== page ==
Among the changes proposed in the act, there is someone for everyone, except for discoms, which will see responsibility added on, with no long term solutions yet on their viability
The changes proposed in the Electricity act (2003) have just been released earlier this week, in the form of the Draft Electricity Act (2018). The new draft is an effort to adapt with the new realities of the power sector, besides the governments own stated commitments and consumer expectations now. Thus,it seeks to balance the push for renewables with a more accountable discom, faster resolution of disputes between generators, suppliers and distributors, besides a push to more competition among discoms.
Right upfront, the focus on renewables is apparent. Readers will be aware that the Renewable Purchase Obligation (RPO) is one of the biggest implicit subsidies for the renewable sector, in that it mandates a minimum renewable share in the total energy mix for each discom. While a useful rule so far, the problem with the RPO was the lack of enforcement, when discoms missed their targets. The proposed changes include, among others, a fine ranging between Rs 1 to Rs 5 per unit for discoms if they miss their RPO targets. This will be of greatest benefit to the solar sector, with solar itself getting a separate and prime billing in the proposed RPO obligations. Generating firms using fossil fuels (read Coal or lignite) will also have Renewable Generation Obligations (RGO) to help discoms source renewable energy more easily. Again backed with the threat of heavy fines.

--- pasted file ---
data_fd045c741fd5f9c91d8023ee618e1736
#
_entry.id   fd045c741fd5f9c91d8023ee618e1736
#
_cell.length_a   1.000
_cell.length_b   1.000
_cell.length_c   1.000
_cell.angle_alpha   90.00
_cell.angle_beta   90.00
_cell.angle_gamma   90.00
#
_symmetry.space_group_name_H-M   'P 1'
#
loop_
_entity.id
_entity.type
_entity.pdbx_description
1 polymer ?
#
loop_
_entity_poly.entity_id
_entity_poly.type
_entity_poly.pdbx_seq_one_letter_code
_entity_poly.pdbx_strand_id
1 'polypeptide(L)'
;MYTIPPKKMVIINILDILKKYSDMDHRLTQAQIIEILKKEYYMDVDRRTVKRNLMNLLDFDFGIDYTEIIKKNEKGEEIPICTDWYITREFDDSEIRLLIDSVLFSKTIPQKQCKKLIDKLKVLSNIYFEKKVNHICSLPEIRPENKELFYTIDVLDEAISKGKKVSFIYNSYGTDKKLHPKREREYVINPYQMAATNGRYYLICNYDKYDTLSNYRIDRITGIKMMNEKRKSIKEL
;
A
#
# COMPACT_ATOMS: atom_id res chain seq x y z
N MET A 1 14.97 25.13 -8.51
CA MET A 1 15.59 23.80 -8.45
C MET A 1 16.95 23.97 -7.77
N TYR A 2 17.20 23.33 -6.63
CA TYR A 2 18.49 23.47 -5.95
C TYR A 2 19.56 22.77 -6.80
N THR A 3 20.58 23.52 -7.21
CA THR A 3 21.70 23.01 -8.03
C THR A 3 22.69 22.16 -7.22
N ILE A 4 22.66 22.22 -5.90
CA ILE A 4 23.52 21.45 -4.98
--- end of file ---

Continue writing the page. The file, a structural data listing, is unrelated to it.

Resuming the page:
A second move is to make defaults on PPA punishable with heavy fines, seeking to remove a major source of worry for developers. And add a level of transparency and predictability to the business. Disputes are to be settled by a special commission set up, that will need to resolve them in a maximum of 90 days. Penalties may extend to ₹1 crore per day and may also attract suspension and cancellation of a licence.
The draft has also proposed that cross-subsidies within a distribution area shall not exceed 20 per cent and shall be progressively reduced and eliminated in three years.
Also, the reduction in cross subsidy shall be not less than 6 per cent a year.
Proposing changes to Section 25 of the Act, the draft talks about having three levels of committees to facilitate efficient, economical and integrated transmission and supply of electricity.
A major demand, to separate the infrastructure builder for power distribution to consumers and the licensee to supply has been introduced in the Act. This equals to more than one electricity supplier in all areas giving consumers a choice of electricity supplier. Allied to it is introduction of time of the day tariff – power rate as per the energy source, season, time and demand. Smart meters and prepaid meters have also been mandated, with separate timelines to roll them out.
Interestingly, the proposed changes are yet to consider the impact of renewables on thermal plants, which could be forced to even back down in some cases, to allow discoms to meet their renewable obligations. This will make their already poor financial condition worse. Already, plant load factors for national leader NTPC have been trending down on its thermal plants. It is quite clear that what is needed is solving the pricing puzzle of high cost power, so that demand can step up to take up the slack. Whether the government does that using subsidies, rationalising taxation or by forcing consolidation , time will tell.